Less exciting is what happens after I finish the song. Both times I’ve really done it as if in performance, it has had an unexpected side effect. A huge headache, of the sort that makes me feel as though the back of my head is about to explode. The feeling lasts for a few minutes and is horrible – though not as horrible, and certainly not as messy, as it would be if my head really did explode. It’s probably worth it to give the best performance I can, but it’s also strange and perturbing. I don’t recall getting any singing-related headaches before, not even belting out the first tenor parts in Carmina Burana or Rutter’s Gloria, which both reach into higher parts of my range than ‘Soliloquy’. A little research suggests that it’s a result of being an untrained singer, and thus not knowing how best to control my voice. I had best remedy that.

Having experienced discouragement, annoyance, encouragement and pain within a few short minutes, I was then paid another big compliment by the ensemble (who, it has to be said, have to work a heck of a lot harder in this show than I do). During the coffee break, a group apparently accosted the poor director and said they were unhappy with the end of the show. Why? Because they thought I should be out front on my own receiving applause for my hard work. Now, I hate curtain calls. I find them embarrassing and awkward. But that was incredibly touching to hear. I left the rehearsal feeling as though I was floating. Believe me, people involved with shows don’t normally complain because somebody else is in the spotlight too little. Quite the opposite, in fact. To know that my talented co-performers esteem me enough to ask that a fuss is made of me at the curtain call is absolutely incredible and strangely humbling.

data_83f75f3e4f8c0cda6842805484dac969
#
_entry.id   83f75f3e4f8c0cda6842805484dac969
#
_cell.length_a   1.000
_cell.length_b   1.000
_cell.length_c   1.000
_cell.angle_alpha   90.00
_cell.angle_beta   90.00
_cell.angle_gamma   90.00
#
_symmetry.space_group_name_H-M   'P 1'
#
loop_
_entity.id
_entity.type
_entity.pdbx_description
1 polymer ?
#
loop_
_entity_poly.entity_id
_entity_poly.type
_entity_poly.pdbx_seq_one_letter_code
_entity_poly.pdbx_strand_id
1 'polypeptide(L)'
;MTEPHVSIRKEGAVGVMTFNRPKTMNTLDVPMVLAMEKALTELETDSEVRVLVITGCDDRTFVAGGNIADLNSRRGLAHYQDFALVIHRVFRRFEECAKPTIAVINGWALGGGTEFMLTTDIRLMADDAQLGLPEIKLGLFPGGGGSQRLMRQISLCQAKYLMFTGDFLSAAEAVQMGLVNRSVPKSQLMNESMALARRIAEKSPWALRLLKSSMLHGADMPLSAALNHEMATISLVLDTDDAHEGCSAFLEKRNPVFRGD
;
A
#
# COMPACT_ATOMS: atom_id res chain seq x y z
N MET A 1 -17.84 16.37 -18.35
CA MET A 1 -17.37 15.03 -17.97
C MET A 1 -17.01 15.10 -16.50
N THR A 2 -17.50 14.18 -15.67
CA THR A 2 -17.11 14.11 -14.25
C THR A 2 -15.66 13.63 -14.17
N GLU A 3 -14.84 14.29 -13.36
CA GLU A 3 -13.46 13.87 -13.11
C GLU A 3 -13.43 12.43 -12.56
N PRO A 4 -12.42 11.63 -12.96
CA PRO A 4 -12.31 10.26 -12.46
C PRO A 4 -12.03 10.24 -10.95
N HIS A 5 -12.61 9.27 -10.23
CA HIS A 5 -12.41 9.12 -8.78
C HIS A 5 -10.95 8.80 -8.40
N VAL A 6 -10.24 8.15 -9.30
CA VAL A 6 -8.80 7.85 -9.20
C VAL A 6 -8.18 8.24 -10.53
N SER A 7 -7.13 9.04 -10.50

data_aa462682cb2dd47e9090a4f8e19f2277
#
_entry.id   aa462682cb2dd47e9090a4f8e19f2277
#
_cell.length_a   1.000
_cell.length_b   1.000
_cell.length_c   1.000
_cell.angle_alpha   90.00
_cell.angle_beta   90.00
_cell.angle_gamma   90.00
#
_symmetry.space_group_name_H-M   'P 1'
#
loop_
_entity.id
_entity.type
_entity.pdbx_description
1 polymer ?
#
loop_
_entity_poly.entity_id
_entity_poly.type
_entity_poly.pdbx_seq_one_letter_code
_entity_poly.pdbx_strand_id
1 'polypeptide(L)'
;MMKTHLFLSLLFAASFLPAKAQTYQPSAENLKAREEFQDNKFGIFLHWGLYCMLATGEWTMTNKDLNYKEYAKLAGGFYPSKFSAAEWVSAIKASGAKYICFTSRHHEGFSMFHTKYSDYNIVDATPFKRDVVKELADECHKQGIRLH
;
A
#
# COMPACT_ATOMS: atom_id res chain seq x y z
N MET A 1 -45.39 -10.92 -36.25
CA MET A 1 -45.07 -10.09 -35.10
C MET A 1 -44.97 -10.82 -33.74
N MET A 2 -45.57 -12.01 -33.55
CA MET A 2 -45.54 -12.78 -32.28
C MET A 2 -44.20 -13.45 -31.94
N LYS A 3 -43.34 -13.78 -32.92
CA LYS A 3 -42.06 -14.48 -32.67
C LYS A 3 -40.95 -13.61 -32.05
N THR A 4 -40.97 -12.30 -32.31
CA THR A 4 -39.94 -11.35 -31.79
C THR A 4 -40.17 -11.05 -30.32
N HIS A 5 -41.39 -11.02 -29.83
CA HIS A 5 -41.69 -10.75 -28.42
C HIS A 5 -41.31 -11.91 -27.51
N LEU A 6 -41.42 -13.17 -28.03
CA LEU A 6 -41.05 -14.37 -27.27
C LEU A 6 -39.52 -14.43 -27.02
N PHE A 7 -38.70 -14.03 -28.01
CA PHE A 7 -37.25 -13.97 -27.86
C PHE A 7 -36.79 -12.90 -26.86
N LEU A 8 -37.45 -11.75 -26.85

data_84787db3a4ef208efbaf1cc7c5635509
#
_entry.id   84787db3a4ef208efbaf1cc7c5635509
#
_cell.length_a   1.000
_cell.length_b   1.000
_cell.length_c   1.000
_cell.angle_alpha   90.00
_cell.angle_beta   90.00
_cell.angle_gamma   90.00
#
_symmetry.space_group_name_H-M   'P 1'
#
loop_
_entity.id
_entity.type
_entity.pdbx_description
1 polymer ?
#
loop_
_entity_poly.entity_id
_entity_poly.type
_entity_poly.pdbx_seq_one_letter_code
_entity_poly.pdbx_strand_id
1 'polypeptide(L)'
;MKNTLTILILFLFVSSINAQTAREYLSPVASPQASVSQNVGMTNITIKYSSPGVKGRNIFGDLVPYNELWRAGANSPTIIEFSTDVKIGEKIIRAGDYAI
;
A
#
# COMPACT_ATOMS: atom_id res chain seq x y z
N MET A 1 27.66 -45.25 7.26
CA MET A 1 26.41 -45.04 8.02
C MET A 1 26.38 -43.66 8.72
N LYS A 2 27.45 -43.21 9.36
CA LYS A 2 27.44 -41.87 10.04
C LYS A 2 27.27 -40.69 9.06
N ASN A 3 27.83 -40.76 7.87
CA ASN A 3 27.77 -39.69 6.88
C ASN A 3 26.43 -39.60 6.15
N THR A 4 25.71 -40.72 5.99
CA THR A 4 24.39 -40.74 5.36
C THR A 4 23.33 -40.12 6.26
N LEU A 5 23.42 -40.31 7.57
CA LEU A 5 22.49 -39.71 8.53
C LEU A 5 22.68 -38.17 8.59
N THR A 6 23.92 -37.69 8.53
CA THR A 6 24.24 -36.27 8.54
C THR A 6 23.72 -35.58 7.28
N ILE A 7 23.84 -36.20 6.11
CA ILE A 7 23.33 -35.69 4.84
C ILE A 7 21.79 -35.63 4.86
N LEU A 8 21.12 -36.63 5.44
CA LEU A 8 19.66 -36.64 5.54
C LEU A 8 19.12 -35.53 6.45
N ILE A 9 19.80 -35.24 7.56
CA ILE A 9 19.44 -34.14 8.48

It was a strange rehearsal for me, emotionally. I suspect it’s one that I’ll remember for some time. Standing in for ensemble members is a lot of fun, singing the songs is a joy, but the mutual respect, support and encouragement top everything else.  Perhaps I’m just letting my ego get the better of me, but the evening’s actions made me happy.  Rehearsals can be funny old things, but sometimes, just sometimes, they can be uplifting.

  1. Mr Oldest Member of the Ensemble should keep his comments to himself! What an unhelpful man.

    I’m glad the other members of the cast were supportive and encouraging, though. It’s lovely when people you like and respect so obviously like and respect you too, so I’m not surprised you felt happy!

    Hope you find a way of singing the solo without getting the horrible headache.

  1. February 21st, 2010